In the Lectionary

September 17, Ordinary 24A (Exodus 15:1b–11, 20–21)

Miriam’s song of victory prepares hearts to trust God in an uncertain future.

As a descendant of enslaved africans who toiled in the American South for generations, singing and praying to God for deliverance from bondage, I have always had a soft spot for the Exodus story. I must admit, however, that too often I have conceptualized this saga as the story of Moses, lifting up one person—one man—while basically ignoring the presence of figures like Miriam.

In this passage it is impossible to ignore her. We hear directly from the mouth of the singing prophetess—whom God has already used extravagantly throughout the drama of Exodus, first to watch over her vulnerable newborn brother and then to wisely assure their family’s financial security with Pharaoh’s funds. Now she leads the people in triumphant tones and defiant dancing.

Sadly, in overlooking Miriam I have much company throughout the history of biblical interpretation. God, however, sees her straight on. Blessedly, the averted eyes of the powerful never erase the sacred worth of the unseen. Moreover, in God’s wild wisdom, Miriam happens to be a master of subverting the patriarchal and misogynistic gaze (and non-gaze) that inadvertently leaves her the space to flourish and to help free herself and others while the watching eyes are wide shut. Like so many other enslaved women, Miriam is able to sing and pray the kingdom of heaven down to earth, while the powers that be ignore it as just the noise of a girl or a woman.

Here, in some of the oldest writing in scripture, Miriam’s song of victory lifts and leads the people of God in reflection on God’s marvelous deeds in their recent past as they prepare their hearts to trust God with their uncertain future. After the writer records Moses’ song painstakingly, line by line, only a few of Miriam’s poetic words are recorded. They are there though, and they become marching orders and a mantra for the prophetesses, wailing women, and other daughters of destiny whom God will raise up in the spirit of Miriam for generations to come. Miriam dances and exults at the banks of the Red Sea: “Sing to the LORD, for he has triumphed gloriously; horse and rider he has thrown into the sea.”

In her own voice, apart from the shadow of Moses and of Aaron—whom Wil Gafney points out is only Moses’ prophet, while Miriam is God’s—Miriam lifts a song of total jubilation at the water’s edge.

Every time I read of the life of Miriam, I think of watching the historical drama film Nightjohn, based on Gary Paulsen’s novel, as a preteen. The gripping story of a young enslaved girl named Sarny navigating life on a plantation in the antebellum South was mesmerizing in its depiction of the way such girls were literally unseen and unheard. By the end of the film the reluctant hero, who is originally overlooked and assumed to be almost a nonperson because trauma has rendered her mute, proves to be powerful beyond measure.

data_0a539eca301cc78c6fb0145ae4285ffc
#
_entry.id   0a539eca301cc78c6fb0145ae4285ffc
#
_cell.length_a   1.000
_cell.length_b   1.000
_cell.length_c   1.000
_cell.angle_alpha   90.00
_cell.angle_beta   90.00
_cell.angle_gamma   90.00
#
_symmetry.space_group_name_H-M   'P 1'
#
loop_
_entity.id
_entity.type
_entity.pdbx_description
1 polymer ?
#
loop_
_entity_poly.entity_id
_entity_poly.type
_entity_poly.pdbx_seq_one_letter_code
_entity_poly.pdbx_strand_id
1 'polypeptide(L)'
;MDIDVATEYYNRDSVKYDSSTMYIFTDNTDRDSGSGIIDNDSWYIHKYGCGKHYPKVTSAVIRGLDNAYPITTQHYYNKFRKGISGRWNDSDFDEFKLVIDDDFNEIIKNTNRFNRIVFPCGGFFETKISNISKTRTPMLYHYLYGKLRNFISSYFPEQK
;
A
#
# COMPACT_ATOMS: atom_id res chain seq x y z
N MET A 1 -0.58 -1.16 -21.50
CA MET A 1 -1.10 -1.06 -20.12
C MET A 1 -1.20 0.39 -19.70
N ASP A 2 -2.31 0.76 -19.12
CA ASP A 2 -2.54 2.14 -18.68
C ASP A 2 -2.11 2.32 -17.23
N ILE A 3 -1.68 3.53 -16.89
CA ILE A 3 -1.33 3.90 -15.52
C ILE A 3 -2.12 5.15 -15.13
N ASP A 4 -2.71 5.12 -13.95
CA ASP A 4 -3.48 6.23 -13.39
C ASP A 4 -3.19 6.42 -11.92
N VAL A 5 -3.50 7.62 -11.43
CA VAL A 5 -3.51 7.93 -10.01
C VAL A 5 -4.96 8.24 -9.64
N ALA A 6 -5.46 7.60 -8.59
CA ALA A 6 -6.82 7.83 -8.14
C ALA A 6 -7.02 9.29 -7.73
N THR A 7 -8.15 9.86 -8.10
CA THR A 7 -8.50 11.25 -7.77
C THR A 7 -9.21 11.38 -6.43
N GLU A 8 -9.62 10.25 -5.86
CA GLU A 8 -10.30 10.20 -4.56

In the dramatic climax, after learning to read and write Sarny reluctantly but bravely faces a gun-wielding master, armed with the knowledge of her and her compatriots’ monetary value, which she discovered by secretly reading their purchase prices in her master’s ledgers. With this new knowledge and her newly found voice, she speaks up boldly to the master, whom the enslaved on the plantation previously characterized as “richer than God,” knowing now that they are the only great wealth of that place.

It is Sarny’s words that free their souls even as they wait for the liberation of their bodies. Aptly, this is most dramatically underpinned when many of the enslaved people of the plantation stand tearfully in a final scene, in the segregated balcony of the master’s church, and sing together the words of Miriam as Master Waller recoils powerlessly in the face of their new sense of value. “Sing to the Lord” they intone, rejoicing melodiously, “for horse and rider he has hurled into the sea.” A slave girl leads them.

Likewise in our text, memorializing God’s deeds with tambourine and voice, dancing and theologizing in the sweet tones of poetic verse, Miriam makes herself seen and heard by all the nation of God. Beautifully, all the women go out with her, lifting their voices in prophetic harmony. They praise God with her, knowing her story, and they rejoice with her as she rejoices after a lifetime of God’s faithfulness, from the slave quarters to the precipice of the promised land. The people take hope and strength from the formerly overlooked, unheard, enslaved girl, helping to lead the nation to God’s preferred future in her own right and with her own voice.

Ray Speller

Ray Speller is assistant pastor of Second Baptist Church in Aiken, South Carolina.

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